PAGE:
The Energy Bill that President Bush signed into law Wednesday mandates an increase in automotive fuel efficiency for the first time in 32 years. Under the new law, cars, SUVs and small trucks must get at least 35 miles per gallon by 2020.
Critics will argue about just what the energy bill will do — and what it won't do. But it will no doubt have a big impact on how and what we drive, how we heat our homes and how we keep our businesses humming along.
By any measure, the energy bill is a major piece of legislation: 806 pages of new standards and directives, tax breaks and grants.
At a White House ceremony, the president praised Congress for sending the legislation to him.
"We make a major step toward reducing our dependence on oil, confronting global climate change, expanding production of renewable fuels and giving future generations a nation that is stronger, cleaner and more secure," Bush said.
Key parts of the bill include new fuel economy standards for cars and light trucks, and new requirements to increase the use of ethanol and other biofuels.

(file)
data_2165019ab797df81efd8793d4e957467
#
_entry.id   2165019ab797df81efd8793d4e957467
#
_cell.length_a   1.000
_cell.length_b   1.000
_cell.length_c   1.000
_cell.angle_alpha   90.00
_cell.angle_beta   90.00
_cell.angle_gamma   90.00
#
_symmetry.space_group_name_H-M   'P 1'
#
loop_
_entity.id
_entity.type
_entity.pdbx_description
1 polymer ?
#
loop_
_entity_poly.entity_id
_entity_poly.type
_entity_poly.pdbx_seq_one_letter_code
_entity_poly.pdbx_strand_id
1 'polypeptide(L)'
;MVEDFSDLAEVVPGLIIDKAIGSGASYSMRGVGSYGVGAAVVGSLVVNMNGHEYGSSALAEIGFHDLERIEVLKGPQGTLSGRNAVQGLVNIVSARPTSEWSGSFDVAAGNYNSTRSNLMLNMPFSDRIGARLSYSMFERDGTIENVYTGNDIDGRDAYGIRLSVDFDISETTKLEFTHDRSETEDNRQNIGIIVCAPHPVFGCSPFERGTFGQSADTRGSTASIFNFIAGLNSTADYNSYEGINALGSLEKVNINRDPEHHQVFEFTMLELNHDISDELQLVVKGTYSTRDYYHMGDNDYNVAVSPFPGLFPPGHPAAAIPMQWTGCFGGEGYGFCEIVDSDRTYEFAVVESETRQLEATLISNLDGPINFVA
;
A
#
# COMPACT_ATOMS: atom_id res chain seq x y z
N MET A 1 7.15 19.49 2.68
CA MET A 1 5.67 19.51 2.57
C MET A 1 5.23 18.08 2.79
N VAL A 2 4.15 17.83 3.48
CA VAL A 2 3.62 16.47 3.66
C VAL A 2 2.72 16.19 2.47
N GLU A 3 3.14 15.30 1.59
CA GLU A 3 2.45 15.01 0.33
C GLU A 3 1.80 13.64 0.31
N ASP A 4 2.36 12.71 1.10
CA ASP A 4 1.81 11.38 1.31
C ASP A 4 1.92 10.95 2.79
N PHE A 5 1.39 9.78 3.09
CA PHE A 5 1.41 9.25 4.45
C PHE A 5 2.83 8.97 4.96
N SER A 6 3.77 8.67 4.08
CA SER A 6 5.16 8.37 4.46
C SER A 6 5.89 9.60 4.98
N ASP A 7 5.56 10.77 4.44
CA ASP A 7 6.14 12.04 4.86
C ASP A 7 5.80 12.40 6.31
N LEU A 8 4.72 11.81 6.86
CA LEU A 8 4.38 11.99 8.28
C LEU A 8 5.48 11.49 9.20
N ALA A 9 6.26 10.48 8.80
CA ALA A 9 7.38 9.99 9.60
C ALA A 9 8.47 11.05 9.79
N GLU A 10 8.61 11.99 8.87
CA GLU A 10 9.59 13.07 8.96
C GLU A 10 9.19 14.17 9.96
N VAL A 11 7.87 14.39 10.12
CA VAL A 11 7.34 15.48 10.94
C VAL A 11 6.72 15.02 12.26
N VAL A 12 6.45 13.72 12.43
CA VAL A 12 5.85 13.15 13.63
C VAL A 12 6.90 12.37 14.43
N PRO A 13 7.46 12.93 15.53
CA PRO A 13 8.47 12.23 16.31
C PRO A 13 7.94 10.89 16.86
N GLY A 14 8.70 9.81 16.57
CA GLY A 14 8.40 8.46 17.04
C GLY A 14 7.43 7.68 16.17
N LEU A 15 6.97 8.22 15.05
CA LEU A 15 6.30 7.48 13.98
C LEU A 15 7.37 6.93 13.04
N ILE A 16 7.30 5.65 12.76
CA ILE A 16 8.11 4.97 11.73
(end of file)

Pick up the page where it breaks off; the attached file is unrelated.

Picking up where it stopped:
Congress last increased fuel economy standards in 1975. Back then, lawmakers set the bar at 25 miles per gallon — meaning an auto company's fleet of cars had to average 25 mpg. The new legislation raises that by 40 percent — to 35 mpg by 2020.
Alternative energy sources, on the other hand, were not a major focus of the legislation.
Daniel Sperling, professor of civil engineering and environmental science at the University of California-Davis, talks with Melissa Block about what the new standards mean for consumers and automakers.